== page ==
The Basics of Building Muscle

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For many guys, adding layers of muscle tissue that glisten in the summer sun and ripple when put to work is one of the more enjoyable fitness endeavours. You get to lift, get stronger and eat a lot more food than usual. 

We’re also seeing a growing number of women now entering gyms as it has been well documented and more widely accepted that strength training is one of the more potent ways to forge a physique that is both lean and physically strong. 

It is my hope with this short article to provide for you some muscle-building fundamentals that you may not know about and can apply right away.


Big Movements For Big Mass

It goes without saying, you’re going to need to lift weights. The bulk of your training should Prioritise compound movements such as bench presses, squats, chin-ups, rows, deadlifts and overhead presses. These multi-joint movements work the largest muscle groups stimulating the most size and strength. After you’ve given the big lifts they’re due you can then fill in the gaps with isolation movements such as flyes, curls, extension and raises, for the added training volume and in order to shape and develop lagging parts. It is recommended for isolation movements to be performed with moderate to lower loads for more repetitions, since your loading around a single joint without the protective benefits of sharing the workload across numerous joints systems and muscles.



We know that training needs to be hard in order to trigger the desired growth response. Recent research has concluded that although heavier weights perform better, there doesn’t seem to be a large difference between high and low load training for hypertrophy, so long as sets were taken to or near concentric muscular failure. For growth, sets should be taken to at least under 4-1 reps in reserve, away from muscular failure (4-1 RIR) and in many cases, each set should last approximately 35-70 seconds (time under tension principle) in order to stimulate the physiological cascade of events that maximises growth. Training to absolute failure is not necessary, and often leaves fewer physiological resources left for recovery, exposes you to greater injury risk and accumulates far more fatigue leading to burn out far sooner.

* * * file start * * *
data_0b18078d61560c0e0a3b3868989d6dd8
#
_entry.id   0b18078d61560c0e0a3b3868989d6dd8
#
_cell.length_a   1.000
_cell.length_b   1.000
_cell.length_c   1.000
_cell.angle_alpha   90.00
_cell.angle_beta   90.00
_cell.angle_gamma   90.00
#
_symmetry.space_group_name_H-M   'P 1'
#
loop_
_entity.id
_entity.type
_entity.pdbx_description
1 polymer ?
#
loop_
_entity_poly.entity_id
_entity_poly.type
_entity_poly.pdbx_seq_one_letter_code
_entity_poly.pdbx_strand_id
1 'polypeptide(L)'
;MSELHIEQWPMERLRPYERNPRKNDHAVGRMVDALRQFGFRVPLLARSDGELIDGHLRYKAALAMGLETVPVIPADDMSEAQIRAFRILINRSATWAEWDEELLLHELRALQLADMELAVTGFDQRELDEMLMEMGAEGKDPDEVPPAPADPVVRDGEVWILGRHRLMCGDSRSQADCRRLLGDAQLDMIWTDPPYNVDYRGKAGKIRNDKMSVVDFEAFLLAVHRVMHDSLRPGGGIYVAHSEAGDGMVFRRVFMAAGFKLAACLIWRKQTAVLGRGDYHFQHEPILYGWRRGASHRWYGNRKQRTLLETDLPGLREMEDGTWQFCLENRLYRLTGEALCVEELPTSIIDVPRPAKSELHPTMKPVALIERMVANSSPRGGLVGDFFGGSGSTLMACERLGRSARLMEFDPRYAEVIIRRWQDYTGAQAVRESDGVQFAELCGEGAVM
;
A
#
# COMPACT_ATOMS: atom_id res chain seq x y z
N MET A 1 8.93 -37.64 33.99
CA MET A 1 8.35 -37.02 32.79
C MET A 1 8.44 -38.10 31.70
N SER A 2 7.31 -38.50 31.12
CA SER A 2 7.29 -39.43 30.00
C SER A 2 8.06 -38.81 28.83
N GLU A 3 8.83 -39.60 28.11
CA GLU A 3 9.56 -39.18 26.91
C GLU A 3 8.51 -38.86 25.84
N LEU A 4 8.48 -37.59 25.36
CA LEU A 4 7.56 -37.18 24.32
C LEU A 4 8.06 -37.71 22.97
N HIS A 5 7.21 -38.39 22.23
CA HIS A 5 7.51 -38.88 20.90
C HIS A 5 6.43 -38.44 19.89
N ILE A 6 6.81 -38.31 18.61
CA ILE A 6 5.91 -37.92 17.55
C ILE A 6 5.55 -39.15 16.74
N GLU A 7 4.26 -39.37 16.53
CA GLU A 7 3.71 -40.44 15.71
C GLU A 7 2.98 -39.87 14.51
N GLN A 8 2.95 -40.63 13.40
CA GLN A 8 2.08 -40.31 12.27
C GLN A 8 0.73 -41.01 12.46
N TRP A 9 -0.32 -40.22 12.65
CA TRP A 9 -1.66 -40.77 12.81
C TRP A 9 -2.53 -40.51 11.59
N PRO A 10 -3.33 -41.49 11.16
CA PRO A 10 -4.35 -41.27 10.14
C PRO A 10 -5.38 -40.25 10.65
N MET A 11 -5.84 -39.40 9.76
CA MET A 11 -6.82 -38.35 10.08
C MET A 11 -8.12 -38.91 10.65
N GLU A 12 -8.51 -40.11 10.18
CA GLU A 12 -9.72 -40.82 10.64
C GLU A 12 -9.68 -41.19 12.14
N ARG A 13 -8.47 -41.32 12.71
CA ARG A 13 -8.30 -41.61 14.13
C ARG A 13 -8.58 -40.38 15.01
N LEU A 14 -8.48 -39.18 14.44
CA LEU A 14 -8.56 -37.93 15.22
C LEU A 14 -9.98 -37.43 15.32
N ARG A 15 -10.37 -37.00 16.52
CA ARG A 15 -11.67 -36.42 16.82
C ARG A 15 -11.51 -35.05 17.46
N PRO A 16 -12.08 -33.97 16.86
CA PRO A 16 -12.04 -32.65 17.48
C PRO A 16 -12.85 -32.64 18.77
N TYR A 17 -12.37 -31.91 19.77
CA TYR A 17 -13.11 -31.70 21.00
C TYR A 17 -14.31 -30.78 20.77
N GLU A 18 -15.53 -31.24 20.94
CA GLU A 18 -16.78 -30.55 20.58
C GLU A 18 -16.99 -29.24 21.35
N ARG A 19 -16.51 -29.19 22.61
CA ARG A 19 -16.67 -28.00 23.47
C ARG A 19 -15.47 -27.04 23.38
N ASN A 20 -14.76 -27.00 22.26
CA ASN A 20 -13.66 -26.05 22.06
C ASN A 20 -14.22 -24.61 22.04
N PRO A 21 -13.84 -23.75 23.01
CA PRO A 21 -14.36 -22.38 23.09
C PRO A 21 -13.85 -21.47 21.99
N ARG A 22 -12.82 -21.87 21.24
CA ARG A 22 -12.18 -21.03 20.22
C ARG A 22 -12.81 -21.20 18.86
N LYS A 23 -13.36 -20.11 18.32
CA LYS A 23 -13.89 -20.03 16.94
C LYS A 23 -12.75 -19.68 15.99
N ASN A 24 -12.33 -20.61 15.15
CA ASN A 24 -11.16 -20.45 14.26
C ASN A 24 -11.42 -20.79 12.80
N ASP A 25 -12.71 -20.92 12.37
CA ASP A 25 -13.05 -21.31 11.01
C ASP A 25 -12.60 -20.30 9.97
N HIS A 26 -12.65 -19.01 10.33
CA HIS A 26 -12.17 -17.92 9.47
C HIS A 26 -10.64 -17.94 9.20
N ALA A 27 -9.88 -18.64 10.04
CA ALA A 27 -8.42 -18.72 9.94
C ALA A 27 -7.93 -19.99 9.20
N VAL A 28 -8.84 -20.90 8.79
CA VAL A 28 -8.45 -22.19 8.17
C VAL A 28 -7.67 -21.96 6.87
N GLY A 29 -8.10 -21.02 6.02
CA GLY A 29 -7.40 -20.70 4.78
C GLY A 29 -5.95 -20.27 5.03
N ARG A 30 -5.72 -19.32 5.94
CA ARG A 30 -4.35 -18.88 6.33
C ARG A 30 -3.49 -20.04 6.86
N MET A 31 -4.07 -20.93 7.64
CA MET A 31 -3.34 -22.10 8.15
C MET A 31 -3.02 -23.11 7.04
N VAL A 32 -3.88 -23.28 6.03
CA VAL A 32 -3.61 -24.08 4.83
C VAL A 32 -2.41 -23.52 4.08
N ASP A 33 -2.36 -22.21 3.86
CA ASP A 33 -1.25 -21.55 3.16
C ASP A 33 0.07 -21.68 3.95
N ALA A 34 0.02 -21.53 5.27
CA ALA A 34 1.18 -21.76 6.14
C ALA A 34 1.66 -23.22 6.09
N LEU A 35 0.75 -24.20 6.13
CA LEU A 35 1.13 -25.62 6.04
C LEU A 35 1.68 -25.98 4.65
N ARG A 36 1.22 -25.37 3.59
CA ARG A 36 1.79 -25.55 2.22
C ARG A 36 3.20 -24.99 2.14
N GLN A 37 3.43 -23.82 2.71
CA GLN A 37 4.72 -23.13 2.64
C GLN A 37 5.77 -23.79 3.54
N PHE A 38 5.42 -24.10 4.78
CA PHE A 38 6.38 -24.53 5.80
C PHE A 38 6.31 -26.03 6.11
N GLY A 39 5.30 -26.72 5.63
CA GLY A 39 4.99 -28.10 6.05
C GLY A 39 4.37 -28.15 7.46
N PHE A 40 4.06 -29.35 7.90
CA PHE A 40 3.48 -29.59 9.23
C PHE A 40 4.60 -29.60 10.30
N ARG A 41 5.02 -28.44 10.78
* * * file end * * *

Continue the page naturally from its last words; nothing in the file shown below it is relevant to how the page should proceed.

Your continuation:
Whilst over time you certainly want to be getting stronger and moving more weight, the biggest driver of muscle building is volume. Volume is the amount of work that you do, often measured by the number of sets and reps performed per week. The preference is that as the week’s progress you want to be performing more reps and/or more sets each week before you think about adding more load, so long as you are still able to recover. 


How Much Matters More Than What 

One of the biggest issues that we see with people that struggle with gaining lean tissue is that they’re usually not eating enough. You need to be in a small daily caloric surplus in order to have the raw materials available to build new contractile tissue. Typically, an extra 300-500 calories per day above maintenance needs will do the trick without also accumulating too much fat mass. Be warned though, with a comfortable caloric surplus you will likely accumulate some fat mass across the duration of a gaining building plan, however, if you find that you’re tipping the scales with an added 1kg per week, you’re very likely eating too much. My general recommendation is to figure out your daily energy needs for growth by taking your body weight in pounds and multiplying that number by between 16-18 to determine your total daily caloric needs. 

e.g. bodyweight lbs =  (kg x 2.2) x 16-18

Using 16 as the starting point and then raising the intake to 18 if you’re not getting stronger and you’re not getting heavier and simply adjust the figures up or down based upon your results. 

You would then further break up that number to comprise of approximately 40% protein, 40% carbohydrates and the remaining 20% being allocated to healthy fat sources. These numbers can vary but to keep things simple, the number one requirement from the nutrition front is to make sure that you’re getting enough total calories to support growth. The second rule is to make sure that you’re getting enough protein to build and repair, enough carbohydrate to fuel your hard workouts. You then fill the rest with fats to round out the main focus points.  Finally, make sure that you spread these calories out across the day somewhat evenly in order to optimise continual growth and repair. The so-called anabolic window doesn’t count for much so long as you have calories averaged out across the week, consuming a majority of you calories around training times for fueling and to support repair.


Strength and Conditioning Specialist

Danny works with some of Australias fastest youth track and field athletes, and consults with busy professionals and businesses to reach higher levels of performance.

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